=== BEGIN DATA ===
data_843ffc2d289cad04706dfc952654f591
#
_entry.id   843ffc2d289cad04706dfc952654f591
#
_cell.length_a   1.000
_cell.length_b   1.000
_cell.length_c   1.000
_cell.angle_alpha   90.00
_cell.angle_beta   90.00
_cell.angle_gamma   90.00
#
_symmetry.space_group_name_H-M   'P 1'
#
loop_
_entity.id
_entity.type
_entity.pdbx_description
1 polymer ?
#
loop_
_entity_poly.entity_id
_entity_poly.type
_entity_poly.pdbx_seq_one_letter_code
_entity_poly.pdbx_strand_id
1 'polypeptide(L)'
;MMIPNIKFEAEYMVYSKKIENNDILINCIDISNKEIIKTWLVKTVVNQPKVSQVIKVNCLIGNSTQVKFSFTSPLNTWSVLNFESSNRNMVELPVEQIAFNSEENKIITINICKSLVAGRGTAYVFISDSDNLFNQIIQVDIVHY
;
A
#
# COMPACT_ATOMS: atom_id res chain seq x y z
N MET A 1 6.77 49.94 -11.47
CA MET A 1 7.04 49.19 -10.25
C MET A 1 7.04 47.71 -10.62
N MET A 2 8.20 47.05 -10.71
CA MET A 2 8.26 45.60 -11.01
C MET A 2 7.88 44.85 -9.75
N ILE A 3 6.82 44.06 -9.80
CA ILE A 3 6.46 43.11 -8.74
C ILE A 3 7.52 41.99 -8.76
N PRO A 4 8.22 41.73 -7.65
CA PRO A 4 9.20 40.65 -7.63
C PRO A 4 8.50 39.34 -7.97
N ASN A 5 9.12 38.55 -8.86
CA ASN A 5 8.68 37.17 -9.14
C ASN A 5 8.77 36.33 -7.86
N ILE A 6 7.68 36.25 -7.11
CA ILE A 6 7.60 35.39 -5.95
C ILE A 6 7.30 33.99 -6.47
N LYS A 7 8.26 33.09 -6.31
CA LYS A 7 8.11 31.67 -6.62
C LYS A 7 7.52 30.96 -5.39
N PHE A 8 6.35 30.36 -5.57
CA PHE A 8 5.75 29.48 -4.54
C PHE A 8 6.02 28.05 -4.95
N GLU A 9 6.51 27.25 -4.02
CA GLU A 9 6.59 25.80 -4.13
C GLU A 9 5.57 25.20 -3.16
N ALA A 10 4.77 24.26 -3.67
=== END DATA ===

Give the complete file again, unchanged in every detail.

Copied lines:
data_843ffc2d289cad04706dfc952654f591
#
_entry.id   843ffc2d289cad04706dfc952654f591
#
_cell.length_a   1.000
_cell.length_b   1.000
_cell.length_c   1.000
_cell.angle_alpha   90.00
_cell.angle_beta   90.00
_cell.angle_gamma   90.00
#
_symmetry.space_group_name_H-M   'P 1'
#
loop_
_entity.id
_entity.type
_entity.pdbx_description
1 polymer ?
#
loop_
_entity_poly.entity_id
_entity_poly.type
_entity_poly.pdbx_seq_one_letter_code
_entity_poly.pdbx_strand_id
1 'polypeptide(L)'
;MMIPNIKFEAEYMVYSKKIENNDILINCIDISNKEIIKTWLVKTVVNQPKVSQVIKVNCLIGNSTQVKFSFTSPLNTWSVLNFESSNRNMVELPVEQIAFNSEENKIITINICKSLVAGRGTAYVFISDSDNLFNQIIQVDIVHY
;
A
#
# COMPACT_ATOMS: atom_id res chain seq x y z
N MET A 1 6.77 49.94 -11.47
CA MET A 1 7.04 49.19 -10.25
C MET A 1 7.04 47.71 -10.62
N MET A 2 8.20 47.05 -10.71
CA MET A 2 8.26 45.60 -11.01
C MET A 2 7.88 44.85 -9.75
N ILE A 3 6.82 44.06 -9.80
CA ILE A 3 6.46 43.11 -8.74
C ILE A 3 7.52 41.99 -8.76
N PRO A 4 8.22 41.73 -7.65
CA PRO A 4 9.20 40.65 -7.63
C PRO A 4 8.50 39.34 -7.97
N ASN A 5 9.12 38.55 -8.86
CA ASN A 5 8.68 37.17 -9.14
C ASN A 5 8.77 36.33 -7.86
N ILE A 6 7.68 36.25 -7.11
CA ILE A 6 7.60 35.39 -5.95
C ILE A 6 7.30 33.99 -6.47
N LYS A 7 8.26 33.09 -6.31
CA LYS A 7 8.11 31.67 -6.62
C LYS A 7 7.52 30.96 -5.39
N PHE A 8 6.35 30.36 -5.57
CA PHE A 8 5.75 29.48 -4.54
C PHE A 8 6.02 28.05 -4.95
N GLU A 9 6.51 27.25 -4.02
CA GLU A 9 6.59 25.80 -4.13
C GLU A 9 5.57 25.20 -3.16
N ALA A 10 4.77 24.26 -3.67